How To Eat Fried Worms
2006, PG, 98 min. Directed by Bob Dolman. Starring Luke Benward, Hallie Kate Eisenberg, Adam Hicks, Clint Howard, Ty Panitz, James Rebhorn, Thomas Cavanagh, Kimberly Williams, Andrea Martin.
REVIEWED By Toddy Burton, Fri., Aug. 25, 2006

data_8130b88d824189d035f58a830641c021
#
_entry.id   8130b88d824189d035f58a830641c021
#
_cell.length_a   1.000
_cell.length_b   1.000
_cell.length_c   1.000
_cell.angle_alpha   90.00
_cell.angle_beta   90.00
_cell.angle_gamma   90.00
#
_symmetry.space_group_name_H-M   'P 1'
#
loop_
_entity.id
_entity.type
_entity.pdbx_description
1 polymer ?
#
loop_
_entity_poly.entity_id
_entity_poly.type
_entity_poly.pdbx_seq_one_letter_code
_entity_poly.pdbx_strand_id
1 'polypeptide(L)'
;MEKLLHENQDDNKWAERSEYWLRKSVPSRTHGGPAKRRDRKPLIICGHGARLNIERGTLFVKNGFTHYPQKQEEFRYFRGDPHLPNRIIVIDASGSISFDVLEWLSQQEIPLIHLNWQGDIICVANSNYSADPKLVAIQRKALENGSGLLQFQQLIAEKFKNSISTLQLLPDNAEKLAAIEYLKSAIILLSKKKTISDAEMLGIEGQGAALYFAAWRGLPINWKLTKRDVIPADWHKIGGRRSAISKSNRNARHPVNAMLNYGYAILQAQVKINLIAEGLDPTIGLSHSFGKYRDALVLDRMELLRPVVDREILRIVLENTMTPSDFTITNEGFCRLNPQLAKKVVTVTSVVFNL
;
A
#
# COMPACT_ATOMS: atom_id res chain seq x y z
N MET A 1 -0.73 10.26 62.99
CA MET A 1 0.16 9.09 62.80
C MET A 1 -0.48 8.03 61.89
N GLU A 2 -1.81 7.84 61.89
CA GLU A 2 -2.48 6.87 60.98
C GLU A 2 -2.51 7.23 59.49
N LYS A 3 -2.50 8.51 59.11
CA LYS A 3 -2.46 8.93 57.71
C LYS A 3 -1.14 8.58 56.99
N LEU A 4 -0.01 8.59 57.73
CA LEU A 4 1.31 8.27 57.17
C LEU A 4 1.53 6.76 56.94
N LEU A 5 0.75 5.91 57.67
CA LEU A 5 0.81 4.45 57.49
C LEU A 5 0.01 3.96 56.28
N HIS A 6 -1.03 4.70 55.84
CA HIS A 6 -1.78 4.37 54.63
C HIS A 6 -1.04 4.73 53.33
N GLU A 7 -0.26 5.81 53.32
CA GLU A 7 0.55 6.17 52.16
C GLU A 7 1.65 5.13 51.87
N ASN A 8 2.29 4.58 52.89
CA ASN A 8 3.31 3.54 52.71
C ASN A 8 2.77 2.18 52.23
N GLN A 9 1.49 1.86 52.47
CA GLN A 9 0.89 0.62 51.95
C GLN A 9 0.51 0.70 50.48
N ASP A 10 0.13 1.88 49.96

Doubtless the idea of watching people eat worms for more than an hour will likely entice any conscious 10-year-old, but I can't deny more than a little reticence about the possibilities for an enjoyable moviegoing experience. Fortunately, the result was a pleasant surprise. While the film version of this hugely popular book lacks the complexity and wit to achieve the status of a classic, How to Eat Fried Worms, which was filmed in Austin, delivers heart and humor in a simple and straightforward manner. It's charming, funny, and even has a few good jokes for the over-18 set. The film tells the story of 11-year-old Billy (Benward), the new kid in a school suffering under the reign of the villainous bully Joe (Hicks). Every student bows in terror at the thought of young Joe and his "death ring." Upon puncturing the skin of its victim, the ring inserts a poison, which lays dormant until the recipient dies in the eighth grade. On his first day at school, Billy inadvertently and publicly humiliates said bully, thus opening the door for incessant retribution via Joe and his small army of devoted followers. In attempt to end the taunting, Billy agrees to a bet demanding that he eat 10 worms in one day. As a result, Billy must contend with his notoriously weak stomach, his annoyingly adorable brother, and Joe's cadre of ragtag supporters. The dynamics among the young boys (reminiscent of, though not as good as, the excellent Holes) is repeatedly entertaining while the parade of fifth-graders runs around town concocting new and crazier ways to prepare a worm. Additional highlights include Cavanaugh (TV's Love Monkey and Ed) as Billy's father, also struggling to fit in and contend with an overly eager new co-worker. Panitz is also very funny as Billy's younger brother and the perpetual center of attention. Ultimately, the film displays mature storytelling techniques, while never steering from the wide-eyed perspective of a kid who has to eat worms to prove his worth. Though Fried Worms is not a kids' movie that adults should run out and see, it is a kids' movie that adults should run out and take their kids to. The sweetness of spirit and rapidly moving story will keep parents entertained while blessing the kids with a mildly raunchy good time.